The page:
The Sentiment Algorithm

In order to take in account the difference between two rating histograms with the same average of stars but a different distribution, we have developed an algorithm which measures the “polarization” of the distribution, in addition to the average. Combining average and polarization, we then extract an index which helps the developer understand if the ratings acquired until now play pro or against sales.

The Polarization

Using the variance (or second central moment) and the kurtosis (fourth central moment), we measure the disagreement of people who rated an application. Note that it is not possible to simply use the kurtosis, which does actually measure the ”peakedness” of a distribution, because, for instance, the two (extreme) distributions below would give the similar results:

Our algorithm, on the contrary, measures how much buyers agree on their rating. For instance, half of the buyers rating two stars and the other half rating four stars, would give a completely different result than half on one star, half on five stars.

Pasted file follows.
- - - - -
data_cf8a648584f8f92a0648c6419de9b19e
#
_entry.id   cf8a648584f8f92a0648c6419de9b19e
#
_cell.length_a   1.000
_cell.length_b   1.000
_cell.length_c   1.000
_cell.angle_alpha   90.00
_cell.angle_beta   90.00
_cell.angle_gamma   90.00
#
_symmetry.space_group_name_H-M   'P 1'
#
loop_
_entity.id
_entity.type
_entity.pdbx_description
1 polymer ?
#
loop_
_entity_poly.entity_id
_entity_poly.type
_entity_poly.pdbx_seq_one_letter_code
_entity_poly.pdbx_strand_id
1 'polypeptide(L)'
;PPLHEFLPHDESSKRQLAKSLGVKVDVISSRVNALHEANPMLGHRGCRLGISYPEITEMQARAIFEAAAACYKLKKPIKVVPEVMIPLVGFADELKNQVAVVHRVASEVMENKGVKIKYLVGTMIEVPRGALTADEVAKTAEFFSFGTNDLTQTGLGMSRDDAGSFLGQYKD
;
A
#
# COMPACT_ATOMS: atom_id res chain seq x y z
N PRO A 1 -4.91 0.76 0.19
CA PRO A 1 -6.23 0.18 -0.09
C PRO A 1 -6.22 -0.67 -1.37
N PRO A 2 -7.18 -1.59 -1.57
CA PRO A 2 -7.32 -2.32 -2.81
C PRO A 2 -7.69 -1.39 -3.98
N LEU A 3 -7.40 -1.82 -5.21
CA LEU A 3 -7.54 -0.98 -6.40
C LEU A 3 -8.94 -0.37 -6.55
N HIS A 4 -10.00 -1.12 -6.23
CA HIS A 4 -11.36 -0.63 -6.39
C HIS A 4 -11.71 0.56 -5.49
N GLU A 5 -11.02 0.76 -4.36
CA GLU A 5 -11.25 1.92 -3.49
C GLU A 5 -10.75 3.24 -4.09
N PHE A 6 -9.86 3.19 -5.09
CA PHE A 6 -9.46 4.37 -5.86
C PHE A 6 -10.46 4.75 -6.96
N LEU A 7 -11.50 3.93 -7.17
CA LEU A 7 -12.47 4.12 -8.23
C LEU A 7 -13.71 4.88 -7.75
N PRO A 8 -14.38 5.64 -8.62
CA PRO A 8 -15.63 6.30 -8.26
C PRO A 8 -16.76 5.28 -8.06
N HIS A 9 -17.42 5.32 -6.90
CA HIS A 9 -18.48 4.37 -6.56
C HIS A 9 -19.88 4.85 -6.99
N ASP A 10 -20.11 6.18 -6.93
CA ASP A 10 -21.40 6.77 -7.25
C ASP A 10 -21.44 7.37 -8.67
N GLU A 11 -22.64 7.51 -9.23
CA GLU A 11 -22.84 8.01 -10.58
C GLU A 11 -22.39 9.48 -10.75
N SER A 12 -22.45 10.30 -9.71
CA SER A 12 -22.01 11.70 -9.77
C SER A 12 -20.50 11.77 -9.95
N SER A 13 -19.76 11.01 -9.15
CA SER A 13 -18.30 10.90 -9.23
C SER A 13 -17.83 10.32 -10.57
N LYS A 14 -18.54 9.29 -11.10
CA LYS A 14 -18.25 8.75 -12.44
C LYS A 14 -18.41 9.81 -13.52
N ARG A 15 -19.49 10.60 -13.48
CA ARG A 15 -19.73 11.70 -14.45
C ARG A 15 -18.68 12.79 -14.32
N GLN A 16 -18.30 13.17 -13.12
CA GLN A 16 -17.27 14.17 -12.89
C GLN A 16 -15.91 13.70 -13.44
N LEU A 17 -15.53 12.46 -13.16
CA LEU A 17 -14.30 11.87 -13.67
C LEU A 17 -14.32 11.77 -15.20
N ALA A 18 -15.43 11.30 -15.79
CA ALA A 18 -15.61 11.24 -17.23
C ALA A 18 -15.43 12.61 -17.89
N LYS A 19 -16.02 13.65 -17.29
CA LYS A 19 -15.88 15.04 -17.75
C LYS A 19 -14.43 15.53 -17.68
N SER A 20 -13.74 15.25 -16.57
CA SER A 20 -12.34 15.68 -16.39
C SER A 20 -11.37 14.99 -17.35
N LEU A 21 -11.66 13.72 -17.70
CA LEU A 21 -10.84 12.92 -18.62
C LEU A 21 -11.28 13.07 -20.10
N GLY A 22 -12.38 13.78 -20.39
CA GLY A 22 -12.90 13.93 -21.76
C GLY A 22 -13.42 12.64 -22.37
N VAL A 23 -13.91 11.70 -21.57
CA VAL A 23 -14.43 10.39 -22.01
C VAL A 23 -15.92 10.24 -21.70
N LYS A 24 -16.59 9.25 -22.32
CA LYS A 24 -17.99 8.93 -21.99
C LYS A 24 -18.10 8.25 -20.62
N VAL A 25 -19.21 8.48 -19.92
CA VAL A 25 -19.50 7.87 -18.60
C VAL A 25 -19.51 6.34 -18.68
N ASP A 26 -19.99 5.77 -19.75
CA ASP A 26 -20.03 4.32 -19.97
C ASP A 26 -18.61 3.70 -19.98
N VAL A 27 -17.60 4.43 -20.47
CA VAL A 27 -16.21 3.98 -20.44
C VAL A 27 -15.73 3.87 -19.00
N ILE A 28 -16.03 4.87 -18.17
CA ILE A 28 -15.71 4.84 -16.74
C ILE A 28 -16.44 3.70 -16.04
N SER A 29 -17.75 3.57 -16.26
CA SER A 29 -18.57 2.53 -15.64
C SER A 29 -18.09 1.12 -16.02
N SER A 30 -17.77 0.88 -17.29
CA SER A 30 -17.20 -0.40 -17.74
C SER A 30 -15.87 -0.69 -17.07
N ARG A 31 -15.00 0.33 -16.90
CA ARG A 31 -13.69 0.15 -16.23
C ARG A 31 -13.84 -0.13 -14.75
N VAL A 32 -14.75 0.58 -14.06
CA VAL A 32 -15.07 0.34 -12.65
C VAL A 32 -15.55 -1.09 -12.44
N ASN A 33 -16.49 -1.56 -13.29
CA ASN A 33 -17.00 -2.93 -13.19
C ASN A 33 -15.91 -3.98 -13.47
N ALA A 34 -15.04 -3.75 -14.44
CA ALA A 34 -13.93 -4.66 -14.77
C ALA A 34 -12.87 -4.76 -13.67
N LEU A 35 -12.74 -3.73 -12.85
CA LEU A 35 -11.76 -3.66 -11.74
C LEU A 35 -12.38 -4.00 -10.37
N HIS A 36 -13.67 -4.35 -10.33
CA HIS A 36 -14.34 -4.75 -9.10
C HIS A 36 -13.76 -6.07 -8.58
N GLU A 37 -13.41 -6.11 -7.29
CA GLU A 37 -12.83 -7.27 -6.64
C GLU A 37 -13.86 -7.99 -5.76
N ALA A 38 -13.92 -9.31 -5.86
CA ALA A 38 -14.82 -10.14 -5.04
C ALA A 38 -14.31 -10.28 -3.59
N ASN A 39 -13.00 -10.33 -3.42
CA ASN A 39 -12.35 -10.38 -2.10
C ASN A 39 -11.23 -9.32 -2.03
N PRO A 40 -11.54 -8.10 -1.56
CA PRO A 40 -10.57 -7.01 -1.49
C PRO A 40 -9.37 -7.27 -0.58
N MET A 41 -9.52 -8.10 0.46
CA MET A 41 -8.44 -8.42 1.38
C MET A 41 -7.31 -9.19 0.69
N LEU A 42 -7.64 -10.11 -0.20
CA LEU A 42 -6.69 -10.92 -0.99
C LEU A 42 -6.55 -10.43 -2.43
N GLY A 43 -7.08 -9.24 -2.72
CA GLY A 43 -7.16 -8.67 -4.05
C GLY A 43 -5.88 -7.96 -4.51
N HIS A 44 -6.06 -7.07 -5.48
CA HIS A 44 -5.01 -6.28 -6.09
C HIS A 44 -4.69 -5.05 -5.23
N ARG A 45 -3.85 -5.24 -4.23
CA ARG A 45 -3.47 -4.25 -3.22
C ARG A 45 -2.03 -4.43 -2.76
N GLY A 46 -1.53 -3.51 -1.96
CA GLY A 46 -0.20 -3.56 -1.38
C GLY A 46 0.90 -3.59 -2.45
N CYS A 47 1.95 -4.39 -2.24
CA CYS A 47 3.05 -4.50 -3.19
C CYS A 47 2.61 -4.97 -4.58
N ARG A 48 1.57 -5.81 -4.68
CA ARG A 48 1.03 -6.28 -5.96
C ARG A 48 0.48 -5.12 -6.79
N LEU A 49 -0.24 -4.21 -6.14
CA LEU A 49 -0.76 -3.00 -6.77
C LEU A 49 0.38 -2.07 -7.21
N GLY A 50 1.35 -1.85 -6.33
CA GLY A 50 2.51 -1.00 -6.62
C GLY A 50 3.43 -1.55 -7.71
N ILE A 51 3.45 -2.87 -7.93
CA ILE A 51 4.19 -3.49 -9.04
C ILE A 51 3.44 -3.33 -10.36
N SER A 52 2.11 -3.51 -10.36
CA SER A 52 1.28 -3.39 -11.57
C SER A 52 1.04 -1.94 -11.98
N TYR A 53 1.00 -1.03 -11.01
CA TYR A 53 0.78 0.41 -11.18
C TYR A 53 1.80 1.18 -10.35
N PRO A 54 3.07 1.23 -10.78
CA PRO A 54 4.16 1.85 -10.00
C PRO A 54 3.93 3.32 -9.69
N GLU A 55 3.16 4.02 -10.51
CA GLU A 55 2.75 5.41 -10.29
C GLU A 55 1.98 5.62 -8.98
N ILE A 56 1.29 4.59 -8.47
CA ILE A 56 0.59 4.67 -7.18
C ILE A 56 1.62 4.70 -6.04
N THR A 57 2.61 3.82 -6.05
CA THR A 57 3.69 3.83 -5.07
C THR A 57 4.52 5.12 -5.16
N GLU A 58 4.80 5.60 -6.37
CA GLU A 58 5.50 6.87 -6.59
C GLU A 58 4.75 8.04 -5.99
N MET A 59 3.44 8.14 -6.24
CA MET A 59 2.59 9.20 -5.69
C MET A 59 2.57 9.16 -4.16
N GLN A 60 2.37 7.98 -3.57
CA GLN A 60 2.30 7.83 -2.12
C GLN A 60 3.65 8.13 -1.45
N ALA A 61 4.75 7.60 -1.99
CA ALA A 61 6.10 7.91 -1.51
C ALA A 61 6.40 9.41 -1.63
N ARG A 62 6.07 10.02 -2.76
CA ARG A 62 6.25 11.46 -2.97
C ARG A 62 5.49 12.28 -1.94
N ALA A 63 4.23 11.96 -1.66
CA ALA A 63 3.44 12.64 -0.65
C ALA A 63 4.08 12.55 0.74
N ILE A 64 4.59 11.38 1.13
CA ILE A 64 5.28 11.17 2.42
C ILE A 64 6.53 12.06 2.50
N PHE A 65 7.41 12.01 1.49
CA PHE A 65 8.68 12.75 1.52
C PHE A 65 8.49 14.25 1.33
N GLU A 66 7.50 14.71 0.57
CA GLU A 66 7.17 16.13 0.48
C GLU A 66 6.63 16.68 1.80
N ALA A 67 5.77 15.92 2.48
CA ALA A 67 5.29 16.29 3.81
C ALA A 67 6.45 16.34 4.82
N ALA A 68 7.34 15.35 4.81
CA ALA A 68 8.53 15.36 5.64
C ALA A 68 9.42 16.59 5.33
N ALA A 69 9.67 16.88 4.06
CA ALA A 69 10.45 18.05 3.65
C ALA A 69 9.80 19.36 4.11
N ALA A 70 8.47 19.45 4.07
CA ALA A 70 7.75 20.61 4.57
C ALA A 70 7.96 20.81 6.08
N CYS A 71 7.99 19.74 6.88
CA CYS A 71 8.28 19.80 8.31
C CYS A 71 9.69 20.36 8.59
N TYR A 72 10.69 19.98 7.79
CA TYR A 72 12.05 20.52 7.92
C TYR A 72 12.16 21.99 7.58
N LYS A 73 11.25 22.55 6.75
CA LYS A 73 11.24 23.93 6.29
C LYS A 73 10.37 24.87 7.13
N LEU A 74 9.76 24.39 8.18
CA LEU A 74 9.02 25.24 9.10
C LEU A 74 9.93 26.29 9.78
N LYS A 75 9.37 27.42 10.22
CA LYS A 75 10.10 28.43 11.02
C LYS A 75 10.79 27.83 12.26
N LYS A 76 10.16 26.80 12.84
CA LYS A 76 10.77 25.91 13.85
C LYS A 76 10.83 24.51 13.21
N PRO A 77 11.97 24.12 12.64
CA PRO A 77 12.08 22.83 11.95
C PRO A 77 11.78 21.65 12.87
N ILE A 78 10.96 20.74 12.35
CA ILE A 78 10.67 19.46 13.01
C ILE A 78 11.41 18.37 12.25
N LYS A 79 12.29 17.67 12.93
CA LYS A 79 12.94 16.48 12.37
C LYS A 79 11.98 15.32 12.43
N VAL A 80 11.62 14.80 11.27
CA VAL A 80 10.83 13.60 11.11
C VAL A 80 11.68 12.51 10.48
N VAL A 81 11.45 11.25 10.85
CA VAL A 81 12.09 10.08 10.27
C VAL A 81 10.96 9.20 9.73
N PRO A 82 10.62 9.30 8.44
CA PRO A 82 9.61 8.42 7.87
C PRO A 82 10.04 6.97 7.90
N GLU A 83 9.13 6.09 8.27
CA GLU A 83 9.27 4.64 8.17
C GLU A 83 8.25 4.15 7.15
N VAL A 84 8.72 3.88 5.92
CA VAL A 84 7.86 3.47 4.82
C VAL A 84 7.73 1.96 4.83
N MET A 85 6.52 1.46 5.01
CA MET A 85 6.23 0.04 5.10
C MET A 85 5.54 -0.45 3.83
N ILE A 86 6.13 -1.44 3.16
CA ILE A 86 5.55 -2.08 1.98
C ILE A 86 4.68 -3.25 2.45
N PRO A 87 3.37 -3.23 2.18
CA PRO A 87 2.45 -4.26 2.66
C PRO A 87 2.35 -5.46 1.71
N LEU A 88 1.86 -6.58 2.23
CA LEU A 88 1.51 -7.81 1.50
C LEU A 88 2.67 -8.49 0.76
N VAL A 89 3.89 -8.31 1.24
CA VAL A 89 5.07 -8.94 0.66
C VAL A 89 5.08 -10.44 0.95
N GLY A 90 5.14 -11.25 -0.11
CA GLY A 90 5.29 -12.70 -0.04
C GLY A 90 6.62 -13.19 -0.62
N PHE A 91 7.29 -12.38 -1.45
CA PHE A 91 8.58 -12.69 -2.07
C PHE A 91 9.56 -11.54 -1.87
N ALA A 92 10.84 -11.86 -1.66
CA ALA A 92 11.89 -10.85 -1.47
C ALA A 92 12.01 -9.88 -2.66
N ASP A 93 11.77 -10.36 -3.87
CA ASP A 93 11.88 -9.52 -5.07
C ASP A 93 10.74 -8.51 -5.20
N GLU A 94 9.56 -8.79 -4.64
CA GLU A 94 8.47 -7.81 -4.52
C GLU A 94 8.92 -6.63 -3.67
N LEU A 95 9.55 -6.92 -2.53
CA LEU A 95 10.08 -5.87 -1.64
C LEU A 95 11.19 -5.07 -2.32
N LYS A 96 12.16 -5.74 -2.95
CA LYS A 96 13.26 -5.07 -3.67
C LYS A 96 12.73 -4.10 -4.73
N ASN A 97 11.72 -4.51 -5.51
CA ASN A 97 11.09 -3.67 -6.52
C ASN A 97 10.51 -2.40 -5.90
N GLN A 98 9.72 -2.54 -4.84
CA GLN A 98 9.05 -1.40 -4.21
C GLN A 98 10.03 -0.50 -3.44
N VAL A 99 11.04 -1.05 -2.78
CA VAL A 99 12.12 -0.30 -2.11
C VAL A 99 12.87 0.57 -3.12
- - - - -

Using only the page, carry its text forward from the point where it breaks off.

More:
The Sentiment

We then put together average and the level of agreement. Let’s take the following three possible distributions of rating:

They all have the average rating of three stars. The sentiment algorithm will “bend” the average in the first and second distributions, respectively above and below “three stars”, while not doing anything on the third. In the third case, there is the highest possible uncertainty about buyers’ opinion, and the sentiment is 0. This means that the rating is virtually uninformative, and does not influence a possible buyer’s opinion. We will then have a slightly positive sentiment in the first case, negative in the second (even if the average is three stars), and null in the third. On the opposite, for the two distributions below:

we would have highly positive sentiment in the distribution on the left, and highly negative sentiment on the right, independently of the fact that the polarization is very low.

Mario Alemi

Mario works on Mopapp’s data products. He worked on high energy physics for the better part of his life, and finally decided to move to real life in 2005. He enjoys modeling any kind of data –be mobile apps, social networks, finance, or elementary particles.